Csci 2200: Introduction to Algorithms (Fall'14)
Useful links | Schedule
Lecture: Tu, Thu 10-11:25, Searles 126 | Lab: Wed 2:30 - 3:55, Searles 126
Professor: Laura Toma
Office: Searles 219
Contact: ltoma at bowdoin dot edu, (207) - 725 - 3569
Prerequisites: csci 101 (Intro to CS) and csci
2101 (Data Structures). Generally speaking, a good mathematical
background and good QR skills are not required, but are helpful.
Textbook (required): Cormen, Leiserson, Rivest and
to Algorithms, 3rd Edition, McGraw Hill, New York, 1990. (bugs).
http://www.bowdoin.edu/~ltoma/teaching/cs231/fall14/. Note that
this is a link from my personal website at Bowdoin. This site will
contain all class-related material along the semester. The class does
not have a Blackboard site (I believe class information and materials
shoud be public, not hidden behind logins).
Schedule: For useful links and detailed class schedule, check Syllabus.
This course is an introduction to the design and analysis of
algorithms. We talk about the mathematical model for analysing the
efficiency of algorithms and introduce asymptotic notation and
We discuss fundamental data structures such as search trees and
augmented search trees, priority queues, skip lists and union-find
We introduce major algorithmic problems such as searching, sorting and
selection, matrix multiplication, optimization, graph problems,
networks, string matching and NP-completeness.
We discuss a variety of solutions to these problems, while
illustrating techniques such as divide-and-conquer, dynamic
programming and greedy.
The class is theoretical and involves no programming.
.....and more broadly:
- To be able to analyze the asymptotic performance of algorithms using big-oh and big-theta notation
- To be able to compare multiple algorithms for a problem and predict performance
- To be able to argue informally that an algorithm is correct
- To be familiar with the fundamental algorithms and data structures
- To be familiar with the major design paradigms
- To be able to apply these techniques to new problems
- To get an appreciation of algorithms and an understanding of their importance and impact in Computer Science and beyond
- To improve problem solving skills and power of abstraction
- To develop a database of algorithms and techniques which you'll use as building blocks to solve new problems
Office hours, TAs and study groups
Office hours (Toma): Tu, Th 2:30-4pm
For quick questions you can drop by any time the door is open. If
you cannot come during these times, send me an email to make an
appointment. For specific questions on the assigments, I encourage you
to talk to the TAs first and attend at least one of the study
groups. They hold study groups for YOU!
TAs: Andrew Daniels, Anthony Todesco
- Sundays 8-10pm (Anthony), Tuesdays 8-10pm (Andrew) in 224
The lab time is dedicated to problem sets. A lab will usually contain
a set of problems do be done in the lab, and a problem set that
becomes the homework assignment for the next week.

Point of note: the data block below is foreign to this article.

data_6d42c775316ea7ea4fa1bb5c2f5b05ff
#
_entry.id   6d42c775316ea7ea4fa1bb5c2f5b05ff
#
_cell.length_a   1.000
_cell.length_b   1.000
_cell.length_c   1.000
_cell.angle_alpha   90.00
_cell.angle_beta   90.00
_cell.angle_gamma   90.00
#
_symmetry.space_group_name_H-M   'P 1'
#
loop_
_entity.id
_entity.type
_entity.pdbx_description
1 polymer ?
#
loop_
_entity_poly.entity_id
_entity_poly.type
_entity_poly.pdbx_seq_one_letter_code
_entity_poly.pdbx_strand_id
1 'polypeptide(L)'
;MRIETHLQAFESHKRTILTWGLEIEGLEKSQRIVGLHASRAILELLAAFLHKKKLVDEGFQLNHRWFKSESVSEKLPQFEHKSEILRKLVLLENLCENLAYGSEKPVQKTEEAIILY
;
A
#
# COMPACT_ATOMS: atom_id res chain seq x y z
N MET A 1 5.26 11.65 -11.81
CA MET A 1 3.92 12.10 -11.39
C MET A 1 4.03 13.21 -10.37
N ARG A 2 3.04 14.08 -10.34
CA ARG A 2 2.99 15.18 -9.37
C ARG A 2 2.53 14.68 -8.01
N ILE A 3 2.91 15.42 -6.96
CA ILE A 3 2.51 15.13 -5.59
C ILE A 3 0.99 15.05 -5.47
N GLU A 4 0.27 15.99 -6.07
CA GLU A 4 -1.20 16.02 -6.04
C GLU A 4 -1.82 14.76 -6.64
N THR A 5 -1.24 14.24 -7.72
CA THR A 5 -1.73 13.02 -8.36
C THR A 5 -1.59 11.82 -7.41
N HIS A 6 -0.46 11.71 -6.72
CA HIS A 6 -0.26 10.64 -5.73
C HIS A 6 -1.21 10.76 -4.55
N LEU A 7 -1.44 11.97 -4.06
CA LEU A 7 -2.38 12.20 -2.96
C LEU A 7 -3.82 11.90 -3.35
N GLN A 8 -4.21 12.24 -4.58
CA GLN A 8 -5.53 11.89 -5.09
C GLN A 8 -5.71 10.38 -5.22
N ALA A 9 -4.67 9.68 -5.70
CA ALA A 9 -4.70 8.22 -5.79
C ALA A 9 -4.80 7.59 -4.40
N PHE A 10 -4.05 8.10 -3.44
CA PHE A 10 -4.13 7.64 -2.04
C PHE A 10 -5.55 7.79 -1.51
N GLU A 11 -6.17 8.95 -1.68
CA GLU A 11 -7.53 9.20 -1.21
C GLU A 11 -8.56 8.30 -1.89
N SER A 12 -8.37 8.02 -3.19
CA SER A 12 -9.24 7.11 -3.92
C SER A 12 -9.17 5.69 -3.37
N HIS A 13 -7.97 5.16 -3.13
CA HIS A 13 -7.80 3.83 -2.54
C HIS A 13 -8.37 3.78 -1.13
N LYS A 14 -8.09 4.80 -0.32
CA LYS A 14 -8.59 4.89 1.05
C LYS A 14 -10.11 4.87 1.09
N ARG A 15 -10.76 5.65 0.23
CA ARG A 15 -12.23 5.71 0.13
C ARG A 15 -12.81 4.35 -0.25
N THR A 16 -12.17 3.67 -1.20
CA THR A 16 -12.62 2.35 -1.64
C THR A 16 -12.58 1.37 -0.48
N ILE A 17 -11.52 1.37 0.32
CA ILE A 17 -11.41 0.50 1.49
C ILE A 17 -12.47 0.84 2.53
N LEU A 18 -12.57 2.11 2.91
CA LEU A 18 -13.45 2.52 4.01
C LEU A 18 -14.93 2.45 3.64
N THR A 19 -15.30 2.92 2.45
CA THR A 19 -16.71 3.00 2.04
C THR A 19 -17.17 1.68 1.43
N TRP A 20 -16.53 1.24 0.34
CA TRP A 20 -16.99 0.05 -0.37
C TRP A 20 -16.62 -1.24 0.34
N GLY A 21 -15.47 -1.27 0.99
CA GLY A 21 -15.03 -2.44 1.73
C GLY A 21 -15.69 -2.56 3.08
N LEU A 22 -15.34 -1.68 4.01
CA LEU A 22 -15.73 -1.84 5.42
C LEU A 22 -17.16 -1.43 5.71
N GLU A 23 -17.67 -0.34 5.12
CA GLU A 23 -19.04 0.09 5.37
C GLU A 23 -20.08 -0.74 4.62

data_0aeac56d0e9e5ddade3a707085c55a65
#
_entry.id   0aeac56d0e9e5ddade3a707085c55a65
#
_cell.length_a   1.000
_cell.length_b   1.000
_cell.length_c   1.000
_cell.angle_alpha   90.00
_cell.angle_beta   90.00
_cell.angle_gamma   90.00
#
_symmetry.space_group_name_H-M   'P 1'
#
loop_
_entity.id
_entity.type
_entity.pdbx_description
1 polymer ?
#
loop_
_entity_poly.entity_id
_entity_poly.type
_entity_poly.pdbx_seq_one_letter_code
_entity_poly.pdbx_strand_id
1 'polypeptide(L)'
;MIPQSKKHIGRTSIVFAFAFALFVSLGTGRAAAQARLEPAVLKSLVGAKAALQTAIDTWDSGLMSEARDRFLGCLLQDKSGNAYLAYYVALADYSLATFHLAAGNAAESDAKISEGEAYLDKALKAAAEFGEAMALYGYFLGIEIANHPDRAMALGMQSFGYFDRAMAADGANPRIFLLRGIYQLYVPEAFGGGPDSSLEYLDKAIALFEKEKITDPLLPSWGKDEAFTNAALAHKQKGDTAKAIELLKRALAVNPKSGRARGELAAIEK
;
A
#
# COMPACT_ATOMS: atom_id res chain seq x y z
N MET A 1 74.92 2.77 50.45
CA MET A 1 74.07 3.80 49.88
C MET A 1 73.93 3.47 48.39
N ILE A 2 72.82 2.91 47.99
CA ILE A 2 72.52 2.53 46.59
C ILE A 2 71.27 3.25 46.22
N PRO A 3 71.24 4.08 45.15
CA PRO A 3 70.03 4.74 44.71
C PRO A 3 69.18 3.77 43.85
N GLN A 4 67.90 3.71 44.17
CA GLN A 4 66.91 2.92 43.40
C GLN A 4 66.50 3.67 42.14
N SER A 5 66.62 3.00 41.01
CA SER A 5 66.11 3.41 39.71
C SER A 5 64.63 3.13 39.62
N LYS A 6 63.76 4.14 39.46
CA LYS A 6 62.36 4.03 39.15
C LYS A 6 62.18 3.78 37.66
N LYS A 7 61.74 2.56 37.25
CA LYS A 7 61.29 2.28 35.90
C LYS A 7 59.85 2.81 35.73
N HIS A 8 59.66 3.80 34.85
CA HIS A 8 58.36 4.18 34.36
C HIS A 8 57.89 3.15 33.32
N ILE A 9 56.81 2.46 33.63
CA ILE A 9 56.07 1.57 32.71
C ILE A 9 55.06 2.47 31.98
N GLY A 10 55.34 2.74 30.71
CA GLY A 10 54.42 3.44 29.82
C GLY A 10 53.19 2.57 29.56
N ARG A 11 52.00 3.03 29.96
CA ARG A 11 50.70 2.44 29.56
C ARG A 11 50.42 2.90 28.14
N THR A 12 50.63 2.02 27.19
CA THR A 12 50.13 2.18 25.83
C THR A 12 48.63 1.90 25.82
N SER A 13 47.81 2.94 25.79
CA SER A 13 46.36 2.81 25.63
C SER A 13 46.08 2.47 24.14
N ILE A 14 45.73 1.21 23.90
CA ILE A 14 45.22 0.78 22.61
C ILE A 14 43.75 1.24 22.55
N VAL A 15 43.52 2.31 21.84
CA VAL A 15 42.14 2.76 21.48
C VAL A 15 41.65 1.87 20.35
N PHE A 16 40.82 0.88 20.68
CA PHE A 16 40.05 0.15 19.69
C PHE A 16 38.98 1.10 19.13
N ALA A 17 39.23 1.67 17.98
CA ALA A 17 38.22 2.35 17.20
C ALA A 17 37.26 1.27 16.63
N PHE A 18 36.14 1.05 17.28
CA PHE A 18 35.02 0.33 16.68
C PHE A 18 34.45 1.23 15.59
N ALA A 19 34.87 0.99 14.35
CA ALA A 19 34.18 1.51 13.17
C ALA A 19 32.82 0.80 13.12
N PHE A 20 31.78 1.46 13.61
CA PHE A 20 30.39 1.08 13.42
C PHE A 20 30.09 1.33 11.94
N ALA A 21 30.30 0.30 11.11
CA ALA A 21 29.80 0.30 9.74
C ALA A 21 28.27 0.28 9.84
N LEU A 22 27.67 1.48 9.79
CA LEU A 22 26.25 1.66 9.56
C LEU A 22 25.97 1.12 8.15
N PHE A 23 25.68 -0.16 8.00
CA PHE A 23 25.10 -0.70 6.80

The course relies heavily on group work and peer instruction, so it is
crucial that you attend all classes and all labs.
Homeworks, Exams and Grading policy
Homework: The weekly lab will contain some problems
to be solved in the lab, and a set that constitues the homework for
the subsequent week. The homeworks will generally be due a week later
(unless specified otherwise). Late assignments are not accepted
(except in case of medical reasons).
Exams: There will be two exams, one half-way
through the semester (precise date TBD), and the second one during the
final exam period. The exams will be take-home, open book and open
notes, and non-cumulative.
Homework collaboration policy: You are encouraged
to work on problems in a group. You will find that you will gain a
better understanding of the material by discussing the problems with
your partners. However, you must write up the solutions
individually. Limit your collaborators to three or
less, and list the names of the collaborators on the homework.
Grading policy: The final grade is determined as
- Homework assignments (40%).
- 2 exams (2 x 30 = 60%).
- Class participation (5%)
The following general topics will be covered, which correspond to
chapters in your textbook and will be studied approximately in the
same order as they appear in the textbook. For a precise schedule,
check the syllabus.
- Mathematical foundation (growth of functions, summations, recurrences, induction)
- Sorting algorithms (insertion sort, selection sort, mergesort, quicksort, heapsort, sorting lower bounds, bucket sort, radix sort)
- Searching and data structures (binary search trees, red-black trees, augmented search trees, skip lists)
- Priority queues (binary heap)
- Paradigms (divide-and-conquer, greedy, dynamic programming)
- Graph Algorithms (traversal, minimum spanning trees, shortest paths)
- Network algorithms (network flow)
- String matching algorithms
You are expected to follow Bowdoin's academic honor
code. Collaboration on homeworks is encouraged, however you are
responsible to write the solutions on your own, and list the names of
all your collaborators. You may not glance over someone else's written
solution, and you may not share your problems sets and exams with
anybody else, this term or in the future. Any violation will be
reported and treated according to Bowdoin's academic integrity